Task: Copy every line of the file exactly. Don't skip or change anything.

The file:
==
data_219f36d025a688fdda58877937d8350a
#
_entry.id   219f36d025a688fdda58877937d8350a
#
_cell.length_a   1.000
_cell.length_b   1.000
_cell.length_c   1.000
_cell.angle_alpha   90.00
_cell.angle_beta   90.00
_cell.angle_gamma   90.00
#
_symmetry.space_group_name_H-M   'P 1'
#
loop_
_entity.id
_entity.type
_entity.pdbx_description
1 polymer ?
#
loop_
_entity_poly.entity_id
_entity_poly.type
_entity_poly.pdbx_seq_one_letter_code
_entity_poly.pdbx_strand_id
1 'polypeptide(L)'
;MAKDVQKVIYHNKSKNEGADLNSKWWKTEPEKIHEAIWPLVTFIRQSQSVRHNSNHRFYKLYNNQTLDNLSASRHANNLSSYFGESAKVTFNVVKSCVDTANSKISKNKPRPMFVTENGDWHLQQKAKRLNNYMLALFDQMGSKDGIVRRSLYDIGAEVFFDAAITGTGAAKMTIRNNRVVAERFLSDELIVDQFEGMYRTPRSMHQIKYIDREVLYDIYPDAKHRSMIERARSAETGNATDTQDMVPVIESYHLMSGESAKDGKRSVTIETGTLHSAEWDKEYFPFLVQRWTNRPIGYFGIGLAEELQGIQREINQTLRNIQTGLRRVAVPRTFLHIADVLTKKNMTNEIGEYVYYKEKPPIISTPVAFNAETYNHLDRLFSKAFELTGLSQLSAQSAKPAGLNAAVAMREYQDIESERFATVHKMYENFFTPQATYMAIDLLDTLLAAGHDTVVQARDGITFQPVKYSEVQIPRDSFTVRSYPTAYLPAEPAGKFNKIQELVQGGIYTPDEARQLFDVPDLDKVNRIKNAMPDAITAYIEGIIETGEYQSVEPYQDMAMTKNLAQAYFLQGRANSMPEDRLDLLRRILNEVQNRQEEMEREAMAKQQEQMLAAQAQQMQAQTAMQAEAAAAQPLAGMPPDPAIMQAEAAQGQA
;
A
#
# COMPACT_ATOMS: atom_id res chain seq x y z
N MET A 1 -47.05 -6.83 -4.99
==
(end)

data_219f36d025a688fdda58877937d8350a
#
_entry.id   219f36d025a688fdda58877937d8350a
#
_cell.length_a   1.000
_cell.length_b   1.000
_cell.length_c   1.000
_cell.angle_alpha   90.00
_cell.angle_beta   90.00
_cell.angle_gamma   90.00
#
_symmetry.space_group_name_H-M   'P 1'
#
loop_
_entity.id
_entity.type
_entity.pdbx_description
1 polymer ?
#
loop_
_entity_poly.entity_id
_entity_poly.type
_entity_poly.pdbx_seq_one_letter_code
_entity_poly.pdbx_strand_id
1 'polypeptide(L)'
;MAKDVQKVIYHNKSKNEGADLNSKWWKTEPEKIHEAIWPLVTFIRQSQSVRHNSNHRFYKLYNNQTLDNLSASRHANNLSSYFGESAKVTFNVVKSCVDTANSKISKNKPRPMFVTENGDWHLQQKAKRLNNYMLALFDQMGSKDGIVRRSLYDIGAEVFFDAAITGTGAAKMTIRNNRVVAERFLSDELIVDQFEGMYRTPRSMHQIKYIDREVLYDIYPDAKHRSMIERARSAETGNATDTQDMVPVIESYHLMSGESAKDGKRSVTIETGTLHSAEWDKEYFPFLVQRWTNRPIGYFGIGLAEELQGIQREINQTLRNIQTGLRRVAVPRTFLHIADVLTKKNMTNEIGEYVYYKEKPPIISTPVAFNAETYNHLDRLFSKAFELTGLSQLSAQSAKPAGLNAAVAMREYQDIESERFATVHKMYENFFTPQATYMAIDLLDTLLAAGHDTVVQARDGITFQPVKYSEVQIPRDSFTVRSYPTAYLPAEPAGKFNKIQELVQGGIYTPDEARQLFDVPDLDKVNRIKNAMPDAITAYIEGIIETGEYQSVEPYQDMAMTKNLAQAYFLQGRANSMPEDRLDLLRRILNEVQNRQEEMEREAMAKQQEQMLAAQAQQMQAQTAMQAEAAAAQPLAGMPPDPAIMQAEAAQGQA
;
A
#
# COMPACT_ATOMS: atom_id res chain seq x y z
N MET A 1 -47.05 -6.83 -4.99